Last month Cardinal William Levada, Pope Benedict XVI's successor as Prefect of the Congregation for the Doctrine of the Faith, wrote a lengthy screed attacking the New York Times, and particularly reporters Laurie Goodstein, Rachel Donadio, and columnist Maureen Dowd. He accused them of biased, sloppy, and unfair reporting in their recently intense coverage of Vatican abuse scandals past and present. Today the Times unveils a report on Levada that the paper has clearly been prepping for weeks. When it came to abuse scandals, which Levada handles in his current position and oversaw more locally as a bishop and archbishop, "an examination of his record, pieced together from interviews and a review of thousands of pages of court documents, show that he generally followed the prevailing practice of the church hierarchy, often giving accused priests the benefit of the doubt and being reluctant to remove them from ministry."
The paper has indeed done its research, explaining what happened in a number of abuse cases under Levada's jurisdiction when he oversaw the diocese in Portland, Oregon, and in San Francisco. In some of their accounts, Levada seems to have aggressively pursued justice. In more, though, he seems to have held a sort of mysterious ambivalence. One story particularly gets at the dynamic between Levada's own stated desire to help and clear pressure from the Church infrastructure:
In the spring of 1985, the alarm was sounded by an unlikely trio of concerned Catholics, the Rev. Thomas Doyle, a Vatican canon lawyer; Raymond Mouton Jr., a Louisiana criminal lawyer who defended the Rev. Gilbert Gauthe, a notorious pedophile priest; and the Rev. Michael Peterson, a psychiatrist. In the wake of the Gauthe case, the three men produced a strongly worded 92-page report that argued for immediate action to deal with sexual molestation in the church. In May 1985, Cardinal Levada, then a young auxiliary bishop from Los Angeles, was sent by church leaders to meet with the men. The meeting at a Chicago airport hotel went on all day, Father Doyle and Mr. Mouton said recently, with Bishop Levada going through their report almost line by line. They said he seemed enthusiastic about their proposals. Two weeks later, however, the bishop called Father Doyle and told him that their report was being shelved and that the bishops would convene their own committee to examine the issue. But no such group materialized.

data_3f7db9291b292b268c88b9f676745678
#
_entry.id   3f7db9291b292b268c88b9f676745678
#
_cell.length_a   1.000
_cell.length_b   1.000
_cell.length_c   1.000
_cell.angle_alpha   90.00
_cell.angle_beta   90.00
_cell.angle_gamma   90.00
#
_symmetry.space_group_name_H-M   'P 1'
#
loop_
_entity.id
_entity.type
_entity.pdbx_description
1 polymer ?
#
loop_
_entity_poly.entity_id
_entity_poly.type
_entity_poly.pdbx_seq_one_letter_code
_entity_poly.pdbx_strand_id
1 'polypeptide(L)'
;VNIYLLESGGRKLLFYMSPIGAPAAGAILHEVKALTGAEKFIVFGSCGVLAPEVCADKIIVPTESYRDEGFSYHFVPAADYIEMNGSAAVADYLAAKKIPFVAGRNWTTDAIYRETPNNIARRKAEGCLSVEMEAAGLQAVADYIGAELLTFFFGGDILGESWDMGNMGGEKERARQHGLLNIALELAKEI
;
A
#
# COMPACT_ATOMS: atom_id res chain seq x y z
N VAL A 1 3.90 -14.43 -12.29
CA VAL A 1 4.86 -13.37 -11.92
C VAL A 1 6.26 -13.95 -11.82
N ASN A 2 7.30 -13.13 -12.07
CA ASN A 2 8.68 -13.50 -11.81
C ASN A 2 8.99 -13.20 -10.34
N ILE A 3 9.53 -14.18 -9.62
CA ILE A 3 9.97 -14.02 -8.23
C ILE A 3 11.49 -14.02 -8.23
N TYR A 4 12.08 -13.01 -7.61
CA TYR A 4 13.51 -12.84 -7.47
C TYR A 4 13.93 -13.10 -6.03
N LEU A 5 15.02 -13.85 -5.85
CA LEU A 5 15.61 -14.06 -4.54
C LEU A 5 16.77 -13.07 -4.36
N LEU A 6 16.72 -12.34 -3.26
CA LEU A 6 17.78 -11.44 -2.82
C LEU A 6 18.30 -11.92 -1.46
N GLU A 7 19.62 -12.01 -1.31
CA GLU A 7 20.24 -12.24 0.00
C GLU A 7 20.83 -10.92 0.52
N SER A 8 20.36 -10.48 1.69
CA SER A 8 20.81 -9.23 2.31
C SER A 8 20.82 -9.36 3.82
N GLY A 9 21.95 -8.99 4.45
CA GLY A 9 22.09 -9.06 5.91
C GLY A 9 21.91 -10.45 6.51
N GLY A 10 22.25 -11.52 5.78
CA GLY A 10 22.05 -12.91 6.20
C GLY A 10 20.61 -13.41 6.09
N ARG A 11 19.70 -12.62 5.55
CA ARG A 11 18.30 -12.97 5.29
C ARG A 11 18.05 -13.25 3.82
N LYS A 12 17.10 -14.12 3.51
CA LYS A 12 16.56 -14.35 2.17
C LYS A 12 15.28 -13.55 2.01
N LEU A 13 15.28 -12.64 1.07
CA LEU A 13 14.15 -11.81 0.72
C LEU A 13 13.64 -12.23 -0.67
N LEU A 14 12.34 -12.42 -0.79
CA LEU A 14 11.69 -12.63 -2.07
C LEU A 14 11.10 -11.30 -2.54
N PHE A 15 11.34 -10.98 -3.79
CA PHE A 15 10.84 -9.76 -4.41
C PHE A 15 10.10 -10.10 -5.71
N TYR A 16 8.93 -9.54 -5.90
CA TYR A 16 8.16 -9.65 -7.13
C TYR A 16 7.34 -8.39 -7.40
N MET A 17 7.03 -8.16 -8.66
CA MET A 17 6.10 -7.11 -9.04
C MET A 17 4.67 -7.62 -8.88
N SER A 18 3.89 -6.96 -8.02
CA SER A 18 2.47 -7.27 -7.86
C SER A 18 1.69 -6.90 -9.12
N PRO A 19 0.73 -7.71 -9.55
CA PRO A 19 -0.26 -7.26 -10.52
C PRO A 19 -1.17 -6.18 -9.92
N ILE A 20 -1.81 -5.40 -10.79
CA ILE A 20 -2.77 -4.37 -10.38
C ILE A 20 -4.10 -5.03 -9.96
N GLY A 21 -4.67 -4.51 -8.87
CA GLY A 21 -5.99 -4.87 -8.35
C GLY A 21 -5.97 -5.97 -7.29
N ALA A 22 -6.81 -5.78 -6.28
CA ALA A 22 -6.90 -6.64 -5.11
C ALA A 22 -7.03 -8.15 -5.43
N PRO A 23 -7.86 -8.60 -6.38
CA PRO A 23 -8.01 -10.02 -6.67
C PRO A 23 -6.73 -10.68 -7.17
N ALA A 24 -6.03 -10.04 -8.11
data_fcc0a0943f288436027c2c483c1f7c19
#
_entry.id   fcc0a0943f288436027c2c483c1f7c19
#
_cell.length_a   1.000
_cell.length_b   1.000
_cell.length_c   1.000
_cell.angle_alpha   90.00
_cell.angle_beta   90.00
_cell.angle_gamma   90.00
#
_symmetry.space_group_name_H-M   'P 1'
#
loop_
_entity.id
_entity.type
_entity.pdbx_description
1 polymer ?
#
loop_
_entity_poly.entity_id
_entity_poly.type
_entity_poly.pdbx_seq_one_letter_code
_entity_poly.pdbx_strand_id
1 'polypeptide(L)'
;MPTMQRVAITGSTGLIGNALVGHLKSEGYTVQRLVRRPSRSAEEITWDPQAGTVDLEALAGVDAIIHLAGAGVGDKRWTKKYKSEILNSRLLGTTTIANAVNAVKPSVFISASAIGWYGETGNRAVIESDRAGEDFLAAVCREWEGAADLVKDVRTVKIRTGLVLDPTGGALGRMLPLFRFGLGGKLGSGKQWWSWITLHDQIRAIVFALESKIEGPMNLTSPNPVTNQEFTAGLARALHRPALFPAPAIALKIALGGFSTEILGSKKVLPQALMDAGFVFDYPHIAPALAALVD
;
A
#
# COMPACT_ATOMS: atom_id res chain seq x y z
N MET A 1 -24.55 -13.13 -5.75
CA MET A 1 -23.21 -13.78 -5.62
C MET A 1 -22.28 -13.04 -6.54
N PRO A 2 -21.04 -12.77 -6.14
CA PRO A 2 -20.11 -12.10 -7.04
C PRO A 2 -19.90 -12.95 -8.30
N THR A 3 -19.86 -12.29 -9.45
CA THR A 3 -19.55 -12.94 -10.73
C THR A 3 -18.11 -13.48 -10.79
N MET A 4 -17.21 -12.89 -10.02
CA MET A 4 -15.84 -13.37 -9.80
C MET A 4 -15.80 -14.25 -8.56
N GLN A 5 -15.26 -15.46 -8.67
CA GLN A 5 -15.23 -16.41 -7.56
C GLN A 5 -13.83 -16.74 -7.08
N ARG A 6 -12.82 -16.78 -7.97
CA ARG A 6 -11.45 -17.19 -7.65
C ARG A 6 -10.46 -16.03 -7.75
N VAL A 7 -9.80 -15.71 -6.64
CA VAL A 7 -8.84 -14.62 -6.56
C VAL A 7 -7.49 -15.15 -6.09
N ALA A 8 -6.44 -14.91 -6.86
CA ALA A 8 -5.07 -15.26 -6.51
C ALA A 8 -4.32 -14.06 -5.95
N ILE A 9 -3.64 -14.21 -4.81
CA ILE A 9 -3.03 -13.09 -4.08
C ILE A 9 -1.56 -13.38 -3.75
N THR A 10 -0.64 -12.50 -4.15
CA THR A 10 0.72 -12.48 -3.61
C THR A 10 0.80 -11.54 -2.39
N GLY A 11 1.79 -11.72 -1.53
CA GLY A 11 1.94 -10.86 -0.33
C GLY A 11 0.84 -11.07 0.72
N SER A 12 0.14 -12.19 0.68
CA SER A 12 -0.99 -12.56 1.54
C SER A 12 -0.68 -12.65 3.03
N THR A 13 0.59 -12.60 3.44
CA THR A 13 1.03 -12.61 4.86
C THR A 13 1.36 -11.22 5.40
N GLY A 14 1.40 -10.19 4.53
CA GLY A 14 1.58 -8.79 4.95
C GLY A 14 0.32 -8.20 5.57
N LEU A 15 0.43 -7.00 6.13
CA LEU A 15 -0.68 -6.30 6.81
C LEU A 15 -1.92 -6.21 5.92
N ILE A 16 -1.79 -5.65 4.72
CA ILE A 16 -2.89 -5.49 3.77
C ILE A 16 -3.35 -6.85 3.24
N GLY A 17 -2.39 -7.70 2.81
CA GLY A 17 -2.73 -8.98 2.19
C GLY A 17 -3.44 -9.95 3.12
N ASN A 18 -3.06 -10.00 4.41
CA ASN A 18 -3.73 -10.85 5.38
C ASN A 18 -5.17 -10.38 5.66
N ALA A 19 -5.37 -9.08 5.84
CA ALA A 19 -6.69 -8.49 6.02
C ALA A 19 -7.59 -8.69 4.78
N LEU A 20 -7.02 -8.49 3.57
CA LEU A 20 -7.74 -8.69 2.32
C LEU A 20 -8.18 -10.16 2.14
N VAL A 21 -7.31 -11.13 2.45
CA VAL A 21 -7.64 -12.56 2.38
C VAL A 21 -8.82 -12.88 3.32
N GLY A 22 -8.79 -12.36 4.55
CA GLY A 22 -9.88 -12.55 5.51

Still, the article features a couple of vague sentences coming from the Times (and not sources) like this: "Cardinal Levada often did not act as assertively as he could have on abuse cases." That sounds like an editorial value judgment (in addition to being a meaningless sentence — Marines at war could be described as "not acting as assertively as they could have"). It's a sense that is heightened by bitchy asides like this: "Cardinal Levada did not respond to requests for comment. Jeffrey Lena, a lawyer in Berkeley, Calif., who is representing the Holy See in lawsuits, said the cardinal had not been given enough time to respond to a list of questions submitted to him 10 days ago." And that's on top of the "What, me worry?" candid picture of Levada that the paper is running on their website. When the Times has been repeatedly accused of bias by the Vatican, it might be better to take extra care to avoid little indulgences like these.